GUYANA: The tangled web of nepotism in the Ministry of Foreign Affairs – Opinion

The PPP/C will worsen a bad situation in the Foreign Service. Its recent engineering of changes with the Ministry of Foreign Affairs has compounded and confused responsibilities within the Ministry of Foreign Affairs.

On Monday last, the Ministry of Foreign Affairs announced five appointments; an offer to former Foreign Minister, Carl Greenidge to be an advisor on Borders (Frontiers); the appointment of the former Director General of the Ministry, Audrey Jardine-Waddell, as its Permanent Secretary; the reversion of the former acting, Permanent Secretary, Charlene Phoenix, as Ambassador to Caricom; the appointment of former Minister of Foreign Affairs, Carolyn Rodrigues-Birkett, as Guyana’s Permanent Representative to the United Nations; and the appointment of former Minister of Agriculture and Minister of Natural Resources, Robert Persaud as Foreign Secretary.       

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The PPP/C is fully aware that the post of Foreign Secretary was a creation of the APNU+AFC to retain the services of Carl Greenidge who had been disqualified as a Minister by virtue of his dual citizenship. The same thing happened in respect to the then Minister of State in the Ministry of the Presidency. He was disqualified from continuing as Minister and therefore was given the post of Director General.

The then leader of the Opposition, Bharrat Jagdeo, blasted these appointments. He was critical of the APNU+AFC Coalition for what he called the creation of new high-paying jobs for former ministers, who were forced to resign due to their dual citizenship status. This is what he said:

“So we had new Members of Parliament appointed to replace those who were dual citizens. We have a new set of Ministers, and what happened to the four Ministers? Now they have cushy high-paying jobs in the Government again, if this is not an incestuous, corrupt cabal nothing is, no one is.”

He even questioned the title of the post of Foreign Secretary. He noted that in the United Kingdom, the Foreign Secretary refers to the Minister.
Is the PPP/C now not being equally incestuous and nepotistic in retaining the post of Foreign Secretary and in it to a political operative, Persaud? Persaud has no known background in foreign relations, either by training or appointment.

Persaud’s appointment raises concerns as to his role in relation to the Foreign Minister. Will he become the de facto Minister or is it now the case where a political appointee will assume the role of the country’s chief diplomat?

The previous post of Director General was left unfilled by the APNU+AFC following a shake-up in the Ministry earlier this year. The APNU+AFC opted to appoint a career diplomat as the Permanent Secretary and to send the substantive Director General – the chief diplomat – on leave. When she returned from leave she was not restored to her post whose functions were being assumed by the newly-appointed Permanent Secretary.

A confusing situation developed. The Permanent Secretary, the administrative head of the Ministry of Foreign Affairs, was also its Chief Diplomat. The former post should ideally be occupied by a public servant and the latter by a career diplomat.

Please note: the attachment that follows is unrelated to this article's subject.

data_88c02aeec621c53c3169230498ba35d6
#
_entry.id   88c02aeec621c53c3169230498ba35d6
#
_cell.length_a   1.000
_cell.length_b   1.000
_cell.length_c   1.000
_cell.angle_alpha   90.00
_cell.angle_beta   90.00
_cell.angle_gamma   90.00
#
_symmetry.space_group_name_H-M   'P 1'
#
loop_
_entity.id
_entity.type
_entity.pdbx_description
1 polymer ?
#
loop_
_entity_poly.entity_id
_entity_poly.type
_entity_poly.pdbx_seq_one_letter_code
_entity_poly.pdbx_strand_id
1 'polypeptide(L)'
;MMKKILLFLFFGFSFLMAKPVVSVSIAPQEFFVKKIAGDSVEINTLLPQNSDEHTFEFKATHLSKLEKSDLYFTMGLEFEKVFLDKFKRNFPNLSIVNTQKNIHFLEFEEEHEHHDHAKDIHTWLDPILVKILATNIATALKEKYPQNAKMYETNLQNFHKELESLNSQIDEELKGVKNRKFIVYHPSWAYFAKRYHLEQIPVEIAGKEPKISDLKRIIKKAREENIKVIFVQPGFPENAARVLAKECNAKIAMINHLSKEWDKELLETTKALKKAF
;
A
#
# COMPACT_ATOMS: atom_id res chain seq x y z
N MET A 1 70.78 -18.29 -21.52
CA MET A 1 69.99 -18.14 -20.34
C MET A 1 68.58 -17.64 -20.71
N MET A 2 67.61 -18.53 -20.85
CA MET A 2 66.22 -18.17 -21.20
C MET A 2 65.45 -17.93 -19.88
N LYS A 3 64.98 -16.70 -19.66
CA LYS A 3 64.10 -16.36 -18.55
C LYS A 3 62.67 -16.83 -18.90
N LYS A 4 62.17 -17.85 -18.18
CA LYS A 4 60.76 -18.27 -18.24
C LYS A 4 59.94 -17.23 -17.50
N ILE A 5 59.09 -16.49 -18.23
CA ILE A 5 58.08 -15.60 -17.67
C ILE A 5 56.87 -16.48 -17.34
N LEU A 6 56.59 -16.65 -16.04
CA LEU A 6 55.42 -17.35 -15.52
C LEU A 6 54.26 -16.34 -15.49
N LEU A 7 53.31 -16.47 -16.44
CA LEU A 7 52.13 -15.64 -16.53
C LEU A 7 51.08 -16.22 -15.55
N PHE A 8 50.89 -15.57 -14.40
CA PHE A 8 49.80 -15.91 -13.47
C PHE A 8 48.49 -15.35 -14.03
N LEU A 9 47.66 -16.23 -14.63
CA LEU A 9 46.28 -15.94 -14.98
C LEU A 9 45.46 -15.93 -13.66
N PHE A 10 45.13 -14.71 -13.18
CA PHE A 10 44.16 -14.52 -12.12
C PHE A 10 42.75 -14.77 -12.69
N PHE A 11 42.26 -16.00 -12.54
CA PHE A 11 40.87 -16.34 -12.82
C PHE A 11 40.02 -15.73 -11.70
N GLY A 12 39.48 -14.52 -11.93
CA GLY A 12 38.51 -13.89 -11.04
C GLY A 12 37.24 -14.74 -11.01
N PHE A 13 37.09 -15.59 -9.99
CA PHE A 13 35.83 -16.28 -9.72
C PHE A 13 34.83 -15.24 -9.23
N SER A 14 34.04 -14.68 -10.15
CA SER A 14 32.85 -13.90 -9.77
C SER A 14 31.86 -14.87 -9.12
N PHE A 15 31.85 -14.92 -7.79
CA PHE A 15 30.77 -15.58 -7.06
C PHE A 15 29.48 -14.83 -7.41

The PPP/C has opted not to retain the post of Director General. It has appointed Waddell as the Permanent Secretary. The Permanent Secretary, the accounting officer of the Ministry, is still burdened with the functions of the former Director General. The two should never be merged.

If the Permanent Secretary will be chief diplomat and chief administrator, then what is the role of Persaud? Is he going to be a seat-warmer?
This is the type of uncertainty which results when there is a preoccupation about doling out jobs to favoured friends and family. Sufficient consideration is not being given to how the various senior offices would relate to one another.

Perhaps in his next press statement, the new Minister of Foreign Affairs, Hugh Todd can outline exactly what are the specific responsibilities of the new Permanent Secretary, the new Foreign Secretary and his own, if he still has any, after these recent appointments.

Jagdeo is working his way down the ladder. He was a former President who is now a Vice President. And that bug is virulent because the PPP/C has appointed a former Foreign Minister as the Permanent Representative to the United Nations. This post should have been reserved for career diplomats as it represents the pinnacle of diplomatic appointments.

Guyana’s Permanent Representative to the United Nations, Rodrigues-Birkett, will now have to report to the chief diplomat, who is now the Permanent Secretary, Jardine-Waddell. But Rodrigues-Birkett was once the boss of Waddell.
The roles are now reversed. This is the tangled web that is weaved when nepotism is being conceived.

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Comments

  • Kman  On August 21, 2020 at 3:54 pm

    Isn’t the Minister of Foreign Affairs the chief diplomat?

  • Janet James  On August 22, 2020 at 3:01 am

    Guyana will be a laughing stock if we have incompetent, uneducated diplomats overseas .

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